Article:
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Canadian News Update 25th March 2019

Posted by: Chris Rocheleau
Industry News

Billions earmarked for energy industry

Plans are being made to significantly increase spending on energy transition as part of Canada’s 2019 federal budget. 

Among the planned spending is $1.1bn has been earmarked to improve the energy efficiency across the country, as well as $2.2bn to support community energy systems and the planning of clean energy projects. 

The plans are part of the government’s goals to improve efficiency standards through wider adoption of distributed energy assets and to make a move towards clean energy projects, smoothing Canada’s transition away from coal-fired power.

The plans are expected to lower energy costs for Canadian households “by partnering with the Federation of Canadian Municipalities to increase energy efficiency in residential, commercial and multi-use buildings, and by introducing a new incentive for buying electric battery or hydrogen fuel cell vehicles.”

John Gorman, president and CEO of the Canadian Solar Industries Association (CanSIA), said: “Our sector applauds the Government of Canada’s continued investments in energy system transition – in particular in the deployment of clean, renewable resources like solar power.”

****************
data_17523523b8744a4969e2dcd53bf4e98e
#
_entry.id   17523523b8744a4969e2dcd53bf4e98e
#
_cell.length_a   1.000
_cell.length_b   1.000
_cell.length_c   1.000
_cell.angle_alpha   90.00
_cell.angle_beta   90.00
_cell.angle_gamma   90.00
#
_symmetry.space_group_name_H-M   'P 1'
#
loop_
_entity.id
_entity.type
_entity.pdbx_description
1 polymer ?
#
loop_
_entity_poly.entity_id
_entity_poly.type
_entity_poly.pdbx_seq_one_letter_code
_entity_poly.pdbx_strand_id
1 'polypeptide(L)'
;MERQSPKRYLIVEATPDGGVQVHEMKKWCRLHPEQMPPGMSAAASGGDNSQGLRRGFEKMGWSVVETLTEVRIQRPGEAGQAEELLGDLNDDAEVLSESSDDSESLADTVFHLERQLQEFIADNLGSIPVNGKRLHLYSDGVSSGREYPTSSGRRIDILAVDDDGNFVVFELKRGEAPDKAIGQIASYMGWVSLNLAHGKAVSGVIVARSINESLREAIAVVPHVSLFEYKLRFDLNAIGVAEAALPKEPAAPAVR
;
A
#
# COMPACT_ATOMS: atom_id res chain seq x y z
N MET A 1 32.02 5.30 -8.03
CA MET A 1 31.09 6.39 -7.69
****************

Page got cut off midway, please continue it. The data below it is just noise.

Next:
The plans also detail a spend of $300m for purchase incentives for electric vehicles, further highlighting Canada’s commitment to clean, renewable energy.

The funds are expected to trigger a wealth of energy projects across the country which will consequently result in a high demand for specialist industry professionals.

“The benefits of these investments will span far beyond the businesses and homeowners eager to embrace solar energy,” Gorman said. “They will extend throughout our entire economy and will create skilled trades jobs for generations.” Full story.

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$2.2 billion for infrastructure projects

As part of the federal budget, $2.2bn has been earmarked to improve roads, bridges, highways and water systems nationwide. 

The budgets are set to be delivered directly to cities which will double the money they receive through the federal gas-tax fund, which sends money directly to municipalities each year.

The government has already approved over 33,000 projects worth $19.9bn in federal financing under new and existing infrastructure programs.

The spend is in response to recent difficulty in getting new projects off the ground and it’s hoped that this sudden injection of funds will do the job. 

Finance Minister Bill Morneau said: “We haven’t been able to do exactly what we expected and that was the reason for the municipal infrastructure top-up. What you shouldn’t do is take this as a conclusion on how we will go forward, but what it is, is an important way for us to move forward now in getting some projects that are stalled going.”

Under the federal Liberal government’s infrastructure program, federal spending will top $186bn over the next decade. Full story.

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